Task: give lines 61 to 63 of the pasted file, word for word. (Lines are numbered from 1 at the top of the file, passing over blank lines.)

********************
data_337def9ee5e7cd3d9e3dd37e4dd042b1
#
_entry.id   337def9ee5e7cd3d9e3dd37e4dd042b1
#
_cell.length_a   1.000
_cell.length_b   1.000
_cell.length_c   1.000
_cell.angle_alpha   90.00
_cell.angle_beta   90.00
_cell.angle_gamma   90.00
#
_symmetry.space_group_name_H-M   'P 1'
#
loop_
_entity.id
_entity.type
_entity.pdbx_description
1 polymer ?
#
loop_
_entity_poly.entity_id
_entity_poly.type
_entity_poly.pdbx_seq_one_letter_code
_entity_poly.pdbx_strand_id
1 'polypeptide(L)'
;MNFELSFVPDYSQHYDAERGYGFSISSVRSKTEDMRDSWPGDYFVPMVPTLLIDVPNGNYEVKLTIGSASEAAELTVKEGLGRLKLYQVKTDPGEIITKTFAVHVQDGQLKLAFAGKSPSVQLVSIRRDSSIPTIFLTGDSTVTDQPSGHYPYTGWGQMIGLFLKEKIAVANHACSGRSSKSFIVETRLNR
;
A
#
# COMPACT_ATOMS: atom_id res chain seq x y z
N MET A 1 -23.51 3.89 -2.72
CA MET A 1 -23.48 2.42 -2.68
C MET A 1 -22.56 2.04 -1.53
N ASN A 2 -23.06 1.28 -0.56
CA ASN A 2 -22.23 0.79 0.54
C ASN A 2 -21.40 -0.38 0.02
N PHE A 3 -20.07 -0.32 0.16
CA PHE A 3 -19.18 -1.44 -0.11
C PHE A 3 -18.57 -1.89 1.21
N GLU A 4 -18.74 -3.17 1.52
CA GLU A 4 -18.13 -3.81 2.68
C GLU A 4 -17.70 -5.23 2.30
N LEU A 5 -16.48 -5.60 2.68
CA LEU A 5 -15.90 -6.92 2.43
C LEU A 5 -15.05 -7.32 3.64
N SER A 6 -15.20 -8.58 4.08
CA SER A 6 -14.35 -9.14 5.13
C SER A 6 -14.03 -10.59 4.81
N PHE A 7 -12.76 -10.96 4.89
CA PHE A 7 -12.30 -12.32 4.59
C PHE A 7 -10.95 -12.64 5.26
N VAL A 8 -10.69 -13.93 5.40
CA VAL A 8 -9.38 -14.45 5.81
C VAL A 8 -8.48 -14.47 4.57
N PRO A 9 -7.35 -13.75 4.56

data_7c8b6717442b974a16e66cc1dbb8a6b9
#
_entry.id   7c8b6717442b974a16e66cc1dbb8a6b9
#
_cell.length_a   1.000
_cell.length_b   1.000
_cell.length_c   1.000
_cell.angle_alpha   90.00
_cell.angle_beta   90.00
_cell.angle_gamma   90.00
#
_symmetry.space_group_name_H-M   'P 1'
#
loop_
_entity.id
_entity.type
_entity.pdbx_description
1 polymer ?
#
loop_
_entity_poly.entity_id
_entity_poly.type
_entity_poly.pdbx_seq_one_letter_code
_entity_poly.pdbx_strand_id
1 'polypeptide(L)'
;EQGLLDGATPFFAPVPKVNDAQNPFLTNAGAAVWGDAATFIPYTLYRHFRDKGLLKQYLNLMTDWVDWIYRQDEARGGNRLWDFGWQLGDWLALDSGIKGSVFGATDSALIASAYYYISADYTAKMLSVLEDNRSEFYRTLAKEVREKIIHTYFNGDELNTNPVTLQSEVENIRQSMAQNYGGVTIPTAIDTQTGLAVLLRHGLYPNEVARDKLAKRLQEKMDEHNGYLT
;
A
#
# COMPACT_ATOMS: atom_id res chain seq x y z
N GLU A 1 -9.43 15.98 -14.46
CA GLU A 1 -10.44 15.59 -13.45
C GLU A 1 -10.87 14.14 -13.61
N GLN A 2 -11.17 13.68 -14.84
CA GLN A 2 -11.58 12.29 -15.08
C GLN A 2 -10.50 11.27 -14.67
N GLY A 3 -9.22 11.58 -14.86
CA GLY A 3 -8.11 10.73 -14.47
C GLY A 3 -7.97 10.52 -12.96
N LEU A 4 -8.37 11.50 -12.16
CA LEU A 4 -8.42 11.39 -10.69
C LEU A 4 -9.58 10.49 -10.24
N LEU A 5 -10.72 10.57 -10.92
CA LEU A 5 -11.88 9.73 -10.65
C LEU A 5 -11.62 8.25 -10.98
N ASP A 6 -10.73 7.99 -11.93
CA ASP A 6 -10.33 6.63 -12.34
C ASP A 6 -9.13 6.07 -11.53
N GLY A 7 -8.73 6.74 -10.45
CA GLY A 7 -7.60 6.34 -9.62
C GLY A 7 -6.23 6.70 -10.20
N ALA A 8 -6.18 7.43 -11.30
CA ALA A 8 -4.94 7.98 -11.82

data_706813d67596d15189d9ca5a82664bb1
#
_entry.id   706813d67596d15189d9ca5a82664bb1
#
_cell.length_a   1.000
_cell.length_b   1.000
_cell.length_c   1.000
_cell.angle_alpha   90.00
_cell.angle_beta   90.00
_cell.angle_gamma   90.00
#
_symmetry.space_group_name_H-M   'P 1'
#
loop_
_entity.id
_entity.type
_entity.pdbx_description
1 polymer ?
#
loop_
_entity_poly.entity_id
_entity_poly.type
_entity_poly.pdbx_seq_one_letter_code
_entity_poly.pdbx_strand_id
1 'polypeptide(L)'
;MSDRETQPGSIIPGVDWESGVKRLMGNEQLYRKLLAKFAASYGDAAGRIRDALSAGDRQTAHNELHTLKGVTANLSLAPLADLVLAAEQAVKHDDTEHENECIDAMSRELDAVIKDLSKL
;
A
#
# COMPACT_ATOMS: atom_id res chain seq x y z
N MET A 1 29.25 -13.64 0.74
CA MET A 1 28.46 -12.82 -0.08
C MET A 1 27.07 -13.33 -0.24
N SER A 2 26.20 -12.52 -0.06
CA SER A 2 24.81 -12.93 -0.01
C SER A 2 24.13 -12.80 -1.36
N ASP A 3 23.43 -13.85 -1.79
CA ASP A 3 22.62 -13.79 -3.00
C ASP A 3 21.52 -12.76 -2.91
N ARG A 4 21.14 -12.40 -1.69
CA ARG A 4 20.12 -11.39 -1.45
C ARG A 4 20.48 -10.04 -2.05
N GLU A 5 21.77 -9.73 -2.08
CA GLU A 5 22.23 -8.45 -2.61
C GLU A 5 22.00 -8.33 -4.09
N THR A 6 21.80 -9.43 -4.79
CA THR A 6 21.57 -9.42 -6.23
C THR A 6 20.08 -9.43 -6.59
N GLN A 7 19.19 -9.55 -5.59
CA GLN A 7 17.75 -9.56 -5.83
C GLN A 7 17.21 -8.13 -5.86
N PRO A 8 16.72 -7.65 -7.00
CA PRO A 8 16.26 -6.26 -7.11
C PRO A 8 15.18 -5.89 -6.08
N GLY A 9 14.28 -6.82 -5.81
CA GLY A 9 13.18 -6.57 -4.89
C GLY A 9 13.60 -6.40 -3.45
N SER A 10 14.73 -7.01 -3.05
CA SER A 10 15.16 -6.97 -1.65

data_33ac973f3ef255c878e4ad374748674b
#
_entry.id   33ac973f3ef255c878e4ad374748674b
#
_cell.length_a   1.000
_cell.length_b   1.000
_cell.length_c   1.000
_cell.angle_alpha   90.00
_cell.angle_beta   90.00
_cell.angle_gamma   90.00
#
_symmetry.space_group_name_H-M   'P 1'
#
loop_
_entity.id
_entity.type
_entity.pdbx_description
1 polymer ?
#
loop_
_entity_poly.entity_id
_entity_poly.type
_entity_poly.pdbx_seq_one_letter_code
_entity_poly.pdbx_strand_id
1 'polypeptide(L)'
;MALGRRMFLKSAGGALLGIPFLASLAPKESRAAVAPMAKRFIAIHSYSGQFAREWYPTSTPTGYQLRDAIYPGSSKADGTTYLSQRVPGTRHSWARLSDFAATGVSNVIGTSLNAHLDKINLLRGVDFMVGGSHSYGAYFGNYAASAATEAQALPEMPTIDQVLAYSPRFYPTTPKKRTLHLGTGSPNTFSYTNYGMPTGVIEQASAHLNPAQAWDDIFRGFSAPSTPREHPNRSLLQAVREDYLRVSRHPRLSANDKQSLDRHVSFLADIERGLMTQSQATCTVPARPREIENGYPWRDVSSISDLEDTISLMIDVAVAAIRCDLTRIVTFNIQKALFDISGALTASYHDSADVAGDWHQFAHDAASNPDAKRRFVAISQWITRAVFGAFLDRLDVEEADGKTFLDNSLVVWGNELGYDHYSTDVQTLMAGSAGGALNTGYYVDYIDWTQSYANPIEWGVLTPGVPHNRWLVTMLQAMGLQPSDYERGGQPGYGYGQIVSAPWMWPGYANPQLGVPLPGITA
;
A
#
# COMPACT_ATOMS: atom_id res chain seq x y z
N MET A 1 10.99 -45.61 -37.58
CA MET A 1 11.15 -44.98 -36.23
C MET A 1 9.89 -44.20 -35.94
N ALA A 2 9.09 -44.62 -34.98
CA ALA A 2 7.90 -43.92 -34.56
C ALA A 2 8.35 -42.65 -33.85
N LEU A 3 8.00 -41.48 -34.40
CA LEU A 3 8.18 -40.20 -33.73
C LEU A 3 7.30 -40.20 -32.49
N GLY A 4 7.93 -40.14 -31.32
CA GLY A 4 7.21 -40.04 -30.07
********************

_cell.length_b   1.000
_cell.length_c   1.000
_cell.angle_alpha   90.00